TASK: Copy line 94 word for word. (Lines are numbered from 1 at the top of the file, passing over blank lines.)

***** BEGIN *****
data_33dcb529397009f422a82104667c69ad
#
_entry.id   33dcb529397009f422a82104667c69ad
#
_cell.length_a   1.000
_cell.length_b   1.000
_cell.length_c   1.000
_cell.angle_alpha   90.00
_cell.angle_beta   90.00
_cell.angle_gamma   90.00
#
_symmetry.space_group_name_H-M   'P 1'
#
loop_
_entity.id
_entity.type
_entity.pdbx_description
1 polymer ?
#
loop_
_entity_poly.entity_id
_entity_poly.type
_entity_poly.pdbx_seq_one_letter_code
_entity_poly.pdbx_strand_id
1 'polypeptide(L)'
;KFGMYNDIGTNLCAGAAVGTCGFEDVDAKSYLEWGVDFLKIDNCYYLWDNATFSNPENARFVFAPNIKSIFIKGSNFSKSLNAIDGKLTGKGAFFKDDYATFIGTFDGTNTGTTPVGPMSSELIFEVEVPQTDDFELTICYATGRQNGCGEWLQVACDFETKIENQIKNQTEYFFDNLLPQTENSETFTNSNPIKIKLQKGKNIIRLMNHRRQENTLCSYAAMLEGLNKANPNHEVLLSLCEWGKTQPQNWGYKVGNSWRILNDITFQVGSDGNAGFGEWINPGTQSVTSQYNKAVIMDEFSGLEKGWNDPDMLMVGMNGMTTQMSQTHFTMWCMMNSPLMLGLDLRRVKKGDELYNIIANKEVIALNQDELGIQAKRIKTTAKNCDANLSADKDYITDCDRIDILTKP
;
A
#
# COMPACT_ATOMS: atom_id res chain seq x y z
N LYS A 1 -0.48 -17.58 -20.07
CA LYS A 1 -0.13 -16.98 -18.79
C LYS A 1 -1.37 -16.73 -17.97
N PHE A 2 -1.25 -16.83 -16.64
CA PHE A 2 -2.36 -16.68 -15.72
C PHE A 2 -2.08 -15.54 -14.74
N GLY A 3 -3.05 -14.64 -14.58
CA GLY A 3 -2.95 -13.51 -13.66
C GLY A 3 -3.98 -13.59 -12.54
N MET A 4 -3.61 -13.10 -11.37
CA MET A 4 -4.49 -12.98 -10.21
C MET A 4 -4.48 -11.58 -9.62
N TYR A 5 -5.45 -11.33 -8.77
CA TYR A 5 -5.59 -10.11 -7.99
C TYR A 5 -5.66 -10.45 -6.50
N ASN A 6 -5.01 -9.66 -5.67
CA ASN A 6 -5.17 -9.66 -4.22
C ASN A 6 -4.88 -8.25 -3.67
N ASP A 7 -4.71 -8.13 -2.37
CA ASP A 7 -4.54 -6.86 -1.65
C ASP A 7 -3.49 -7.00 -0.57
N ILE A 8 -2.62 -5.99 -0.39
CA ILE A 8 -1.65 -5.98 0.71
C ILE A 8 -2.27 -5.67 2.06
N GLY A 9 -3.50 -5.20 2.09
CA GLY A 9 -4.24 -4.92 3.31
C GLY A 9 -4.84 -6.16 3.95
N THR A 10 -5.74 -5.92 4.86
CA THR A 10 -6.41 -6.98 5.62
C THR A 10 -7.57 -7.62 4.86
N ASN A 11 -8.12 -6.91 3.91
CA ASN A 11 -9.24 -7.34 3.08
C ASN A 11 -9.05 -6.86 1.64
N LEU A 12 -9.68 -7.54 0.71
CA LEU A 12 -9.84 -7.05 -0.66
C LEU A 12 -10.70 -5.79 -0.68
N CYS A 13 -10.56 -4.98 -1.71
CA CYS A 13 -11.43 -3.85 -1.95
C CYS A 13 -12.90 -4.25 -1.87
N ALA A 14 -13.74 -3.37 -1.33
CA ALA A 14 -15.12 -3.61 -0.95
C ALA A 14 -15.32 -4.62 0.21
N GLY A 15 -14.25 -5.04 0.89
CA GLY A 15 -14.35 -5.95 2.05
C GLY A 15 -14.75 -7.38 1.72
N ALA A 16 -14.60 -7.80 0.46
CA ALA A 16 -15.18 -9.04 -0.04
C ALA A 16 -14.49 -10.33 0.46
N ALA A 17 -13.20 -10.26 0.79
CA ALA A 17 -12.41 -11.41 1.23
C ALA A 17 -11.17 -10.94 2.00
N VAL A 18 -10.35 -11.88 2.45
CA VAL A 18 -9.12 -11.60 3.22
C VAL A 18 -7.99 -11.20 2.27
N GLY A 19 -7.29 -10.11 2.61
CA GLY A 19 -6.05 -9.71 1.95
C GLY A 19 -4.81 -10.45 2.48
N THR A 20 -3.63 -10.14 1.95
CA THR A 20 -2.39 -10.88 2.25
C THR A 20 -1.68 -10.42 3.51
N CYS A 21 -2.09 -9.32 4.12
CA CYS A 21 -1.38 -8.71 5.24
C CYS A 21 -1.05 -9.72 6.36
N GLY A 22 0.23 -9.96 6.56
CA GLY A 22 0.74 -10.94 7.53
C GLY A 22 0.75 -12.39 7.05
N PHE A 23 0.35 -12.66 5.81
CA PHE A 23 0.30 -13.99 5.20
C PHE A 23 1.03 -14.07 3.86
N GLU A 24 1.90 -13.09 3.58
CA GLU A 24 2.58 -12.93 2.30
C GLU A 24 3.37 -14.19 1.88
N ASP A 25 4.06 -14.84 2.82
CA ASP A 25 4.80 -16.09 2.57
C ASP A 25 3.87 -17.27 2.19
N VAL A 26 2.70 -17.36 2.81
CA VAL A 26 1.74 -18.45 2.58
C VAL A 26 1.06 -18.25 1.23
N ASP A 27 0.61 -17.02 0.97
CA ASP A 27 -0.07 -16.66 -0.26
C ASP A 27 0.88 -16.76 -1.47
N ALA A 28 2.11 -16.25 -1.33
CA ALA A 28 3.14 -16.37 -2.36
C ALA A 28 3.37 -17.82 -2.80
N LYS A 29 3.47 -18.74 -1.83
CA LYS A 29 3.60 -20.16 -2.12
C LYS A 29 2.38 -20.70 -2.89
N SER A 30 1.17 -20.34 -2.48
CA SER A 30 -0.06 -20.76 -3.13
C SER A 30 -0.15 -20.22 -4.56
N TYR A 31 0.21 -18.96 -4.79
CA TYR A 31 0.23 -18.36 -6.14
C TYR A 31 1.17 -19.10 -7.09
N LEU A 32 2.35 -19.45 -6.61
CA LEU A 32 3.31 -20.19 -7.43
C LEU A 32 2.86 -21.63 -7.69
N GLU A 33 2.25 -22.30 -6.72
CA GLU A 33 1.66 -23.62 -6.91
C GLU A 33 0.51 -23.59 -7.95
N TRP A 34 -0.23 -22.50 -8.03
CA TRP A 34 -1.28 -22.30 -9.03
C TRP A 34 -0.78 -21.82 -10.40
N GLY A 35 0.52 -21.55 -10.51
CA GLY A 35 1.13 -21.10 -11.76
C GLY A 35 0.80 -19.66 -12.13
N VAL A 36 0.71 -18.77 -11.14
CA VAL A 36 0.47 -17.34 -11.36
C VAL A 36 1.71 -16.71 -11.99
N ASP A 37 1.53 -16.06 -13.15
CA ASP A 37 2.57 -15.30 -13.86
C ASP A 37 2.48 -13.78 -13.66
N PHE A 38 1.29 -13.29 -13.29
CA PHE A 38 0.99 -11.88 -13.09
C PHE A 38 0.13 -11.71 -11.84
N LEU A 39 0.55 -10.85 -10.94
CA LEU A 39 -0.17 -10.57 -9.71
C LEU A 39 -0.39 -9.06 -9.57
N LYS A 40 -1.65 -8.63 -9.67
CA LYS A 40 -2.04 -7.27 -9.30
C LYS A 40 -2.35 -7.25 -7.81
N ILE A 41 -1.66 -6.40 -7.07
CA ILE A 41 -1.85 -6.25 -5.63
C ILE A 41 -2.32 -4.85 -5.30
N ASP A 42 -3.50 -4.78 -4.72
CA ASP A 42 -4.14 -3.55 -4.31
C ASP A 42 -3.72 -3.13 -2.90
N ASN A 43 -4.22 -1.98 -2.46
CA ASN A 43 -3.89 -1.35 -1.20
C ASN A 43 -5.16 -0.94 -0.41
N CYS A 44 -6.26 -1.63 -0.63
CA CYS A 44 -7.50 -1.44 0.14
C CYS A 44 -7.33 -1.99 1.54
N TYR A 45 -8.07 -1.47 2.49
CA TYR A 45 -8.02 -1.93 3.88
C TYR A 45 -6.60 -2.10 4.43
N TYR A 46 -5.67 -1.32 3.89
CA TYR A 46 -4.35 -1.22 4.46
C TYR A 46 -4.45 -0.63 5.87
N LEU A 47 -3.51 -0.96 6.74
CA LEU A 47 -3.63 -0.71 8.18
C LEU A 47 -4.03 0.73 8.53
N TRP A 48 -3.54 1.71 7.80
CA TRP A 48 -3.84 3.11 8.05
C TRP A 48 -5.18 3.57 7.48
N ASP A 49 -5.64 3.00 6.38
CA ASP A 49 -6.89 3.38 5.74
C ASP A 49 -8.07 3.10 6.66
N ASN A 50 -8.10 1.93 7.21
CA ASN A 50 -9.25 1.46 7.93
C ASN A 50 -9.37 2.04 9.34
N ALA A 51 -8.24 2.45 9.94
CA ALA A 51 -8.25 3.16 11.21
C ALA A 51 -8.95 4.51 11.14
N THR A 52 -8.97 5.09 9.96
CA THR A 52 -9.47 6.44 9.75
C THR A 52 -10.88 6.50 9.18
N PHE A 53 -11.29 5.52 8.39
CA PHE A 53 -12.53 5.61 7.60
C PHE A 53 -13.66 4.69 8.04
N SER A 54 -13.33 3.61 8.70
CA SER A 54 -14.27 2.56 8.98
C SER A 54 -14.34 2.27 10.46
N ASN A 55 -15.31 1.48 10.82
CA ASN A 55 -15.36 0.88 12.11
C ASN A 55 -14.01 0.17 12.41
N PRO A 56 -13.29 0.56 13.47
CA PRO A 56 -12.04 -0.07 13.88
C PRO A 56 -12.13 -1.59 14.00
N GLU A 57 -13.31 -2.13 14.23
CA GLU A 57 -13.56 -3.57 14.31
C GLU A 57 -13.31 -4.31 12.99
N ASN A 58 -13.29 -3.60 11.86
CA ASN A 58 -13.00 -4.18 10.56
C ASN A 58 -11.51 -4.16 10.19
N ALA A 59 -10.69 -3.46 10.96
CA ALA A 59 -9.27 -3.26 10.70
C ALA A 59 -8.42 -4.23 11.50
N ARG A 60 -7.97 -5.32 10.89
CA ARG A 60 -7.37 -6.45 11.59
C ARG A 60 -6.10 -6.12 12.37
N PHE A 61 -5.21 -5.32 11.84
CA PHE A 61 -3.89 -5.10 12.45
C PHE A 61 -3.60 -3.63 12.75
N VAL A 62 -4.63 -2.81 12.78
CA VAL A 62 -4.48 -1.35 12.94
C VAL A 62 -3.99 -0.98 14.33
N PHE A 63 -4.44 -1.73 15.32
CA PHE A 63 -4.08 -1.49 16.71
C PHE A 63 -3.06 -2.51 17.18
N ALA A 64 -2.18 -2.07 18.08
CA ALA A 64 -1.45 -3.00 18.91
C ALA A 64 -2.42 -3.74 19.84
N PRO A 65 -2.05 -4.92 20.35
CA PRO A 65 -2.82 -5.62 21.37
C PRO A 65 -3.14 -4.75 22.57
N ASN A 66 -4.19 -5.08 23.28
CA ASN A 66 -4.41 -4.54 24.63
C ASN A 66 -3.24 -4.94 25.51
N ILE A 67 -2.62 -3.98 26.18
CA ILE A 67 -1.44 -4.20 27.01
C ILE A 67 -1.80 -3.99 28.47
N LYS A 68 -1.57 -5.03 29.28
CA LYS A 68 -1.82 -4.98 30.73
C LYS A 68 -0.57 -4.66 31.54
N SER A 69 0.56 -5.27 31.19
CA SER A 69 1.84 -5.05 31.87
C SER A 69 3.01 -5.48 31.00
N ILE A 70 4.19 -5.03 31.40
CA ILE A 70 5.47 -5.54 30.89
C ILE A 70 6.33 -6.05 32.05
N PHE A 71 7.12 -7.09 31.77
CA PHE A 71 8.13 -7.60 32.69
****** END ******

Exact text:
N GLY A 22 0.23 -9.96 6.56